Monday, November 2, 2009

Electoral Reform Lebanon

I have just finished a piece for the think tank the Foreign Policy Centre on electoral reform in Lebanon. The piece focused on why there was such a misunderstanding of the Lebanese elections by the Western media and on the desire for electoral reform in Lebanon.



Electoral Reform in Lebanon

In June 2009 Lebanon held its first 'free' election since 1972. On the conclusion of the elections Western media and political analysts were particularly guilty of premature celebrations and hyperbole, regarding the Western backed March 14 coalition election victory. These past elections were not a battle in which: "President Barack Obama defeated President Mahmoud Ahmadinejad of Iran"(1) or Western ideals of liberal democracy triumphed against Islamic totalitarianism. This confusion was immediately evident after the winning March 14 coalition soon began to fracture and Lebanon fell into all too familiar political paralysis. The reason for this misplaced euphoria by Western pundits was due to an essential misunderstanding about the battle being fought on the Lebanese political playing field. These elections were largely void of political ideology and were centered on the fight to represent certain sectarian groups, especially so for the Christian population, and the protection of patrimonial networks. Consociational politics have been deliberately established in Lebanon to ensure the protection of minority groups and ensure power sharing. But the politics of sect are not seen as sufficient by the Lebanese and there is a strong desire among civil society actors to change this consociational politics. One method being pushed, in this battle of "bad governance against good," is electoral reform. Reformers are trying to ensure that in the creation of a new election law for the 2013 elections two mechanisms are introduced: Proportional Representation (PR) and the creation of a Senate.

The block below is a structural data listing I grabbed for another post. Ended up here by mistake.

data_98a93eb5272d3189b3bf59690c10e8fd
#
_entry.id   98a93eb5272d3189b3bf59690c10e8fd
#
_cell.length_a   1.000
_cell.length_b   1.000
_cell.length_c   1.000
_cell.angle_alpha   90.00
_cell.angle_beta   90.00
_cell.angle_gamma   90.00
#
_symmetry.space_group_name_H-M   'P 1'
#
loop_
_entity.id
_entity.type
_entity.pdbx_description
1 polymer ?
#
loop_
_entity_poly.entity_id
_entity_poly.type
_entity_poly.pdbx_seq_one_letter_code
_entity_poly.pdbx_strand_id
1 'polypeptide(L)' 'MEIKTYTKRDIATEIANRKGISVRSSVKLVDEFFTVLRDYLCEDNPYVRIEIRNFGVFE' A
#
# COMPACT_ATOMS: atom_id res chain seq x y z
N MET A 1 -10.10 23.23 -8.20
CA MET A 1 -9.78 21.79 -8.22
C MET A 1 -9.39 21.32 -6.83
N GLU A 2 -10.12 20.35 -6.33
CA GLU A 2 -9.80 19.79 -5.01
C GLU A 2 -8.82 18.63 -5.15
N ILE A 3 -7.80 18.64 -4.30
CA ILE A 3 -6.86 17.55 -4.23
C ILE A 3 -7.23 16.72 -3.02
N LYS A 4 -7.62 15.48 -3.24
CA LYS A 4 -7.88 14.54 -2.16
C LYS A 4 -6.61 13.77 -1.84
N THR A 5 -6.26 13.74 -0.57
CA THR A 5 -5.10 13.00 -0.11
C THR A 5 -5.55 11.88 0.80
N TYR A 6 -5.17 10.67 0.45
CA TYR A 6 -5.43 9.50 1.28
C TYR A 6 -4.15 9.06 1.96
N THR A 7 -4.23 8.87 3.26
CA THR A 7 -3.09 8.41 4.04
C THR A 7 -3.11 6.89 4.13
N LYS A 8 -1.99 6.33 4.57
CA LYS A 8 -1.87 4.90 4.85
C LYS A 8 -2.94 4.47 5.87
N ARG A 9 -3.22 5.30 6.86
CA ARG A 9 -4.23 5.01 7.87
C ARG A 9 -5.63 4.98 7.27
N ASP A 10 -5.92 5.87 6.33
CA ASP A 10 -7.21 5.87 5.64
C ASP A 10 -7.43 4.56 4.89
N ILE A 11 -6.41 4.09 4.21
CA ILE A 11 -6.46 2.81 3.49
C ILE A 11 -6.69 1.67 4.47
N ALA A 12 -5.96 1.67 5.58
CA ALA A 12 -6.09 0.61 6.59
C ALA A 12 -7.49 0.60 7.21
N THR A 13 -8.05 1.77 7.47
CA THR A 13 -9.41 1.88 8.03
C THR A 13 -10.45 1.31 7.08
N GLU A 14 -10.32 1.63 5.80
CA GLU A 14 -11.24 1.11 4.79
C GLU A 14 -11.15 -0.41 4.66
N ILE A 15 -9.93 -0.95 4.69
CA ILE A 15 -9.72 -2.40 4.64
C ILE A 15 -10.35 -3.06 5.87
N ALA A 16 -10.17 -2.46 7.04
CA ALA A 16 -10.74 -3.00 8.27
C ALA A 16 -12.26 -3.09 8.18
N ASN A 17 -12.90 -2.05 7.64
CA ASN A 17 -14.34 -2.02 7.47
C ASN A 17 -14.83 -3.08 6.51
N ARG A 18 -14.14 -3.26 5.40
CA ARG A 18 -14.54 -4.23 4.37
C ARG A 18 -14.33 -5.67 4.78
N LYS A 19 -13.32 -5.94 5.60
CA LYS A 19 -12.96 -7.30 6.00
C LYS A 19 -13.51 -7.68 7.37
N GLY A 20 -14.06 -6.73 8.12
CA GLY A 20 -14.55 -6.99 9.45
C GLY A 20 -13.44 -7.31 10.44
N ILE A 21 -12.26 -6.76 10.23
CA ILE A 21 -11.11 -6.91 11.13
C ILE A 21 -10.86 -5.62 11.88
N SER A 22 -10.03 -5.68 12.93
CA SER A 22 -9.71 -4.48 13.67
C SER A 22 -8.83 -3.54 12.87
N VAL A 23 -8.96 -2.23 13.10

TO CARRY ON READING: http://fpc.org.uk/articles/457

1 comment:

  1. Do we need a Referendum For A New Democracy?

    Are you concerned about the future of democracy? Do you feel democracy is under attack by extreme greed in countries around the world? Are you sick and tired of: living in fear, corporate greed, growing police state, government for the rich, working more but having less?

    Can we use both elections and random selection (in the way we select government officials) to rid democracy of undue influence by extreme wealth and wealth-dominated mass media campaigns?

    The world's first democracy (Athenian democracy, 600 B.C.) used both elections and random selection. Even Aristotle (the cofounder of Western thought) promoted the use random selection as the best way to protect democracy. The idea of randomly selecting (after screening) juries remains from Athenian democracy, but not randomly selecting (after screening) government officials. Why is it used only for individual justice and not also for social justice? Who wins from that? ...the extremely wealthy?

    What is the best way to combine elections and random selection to protect democracy in today's world? Can we use elections as the way to screen candidates, and random selection as the way to do the final selection? Who wins from that? ...the people?

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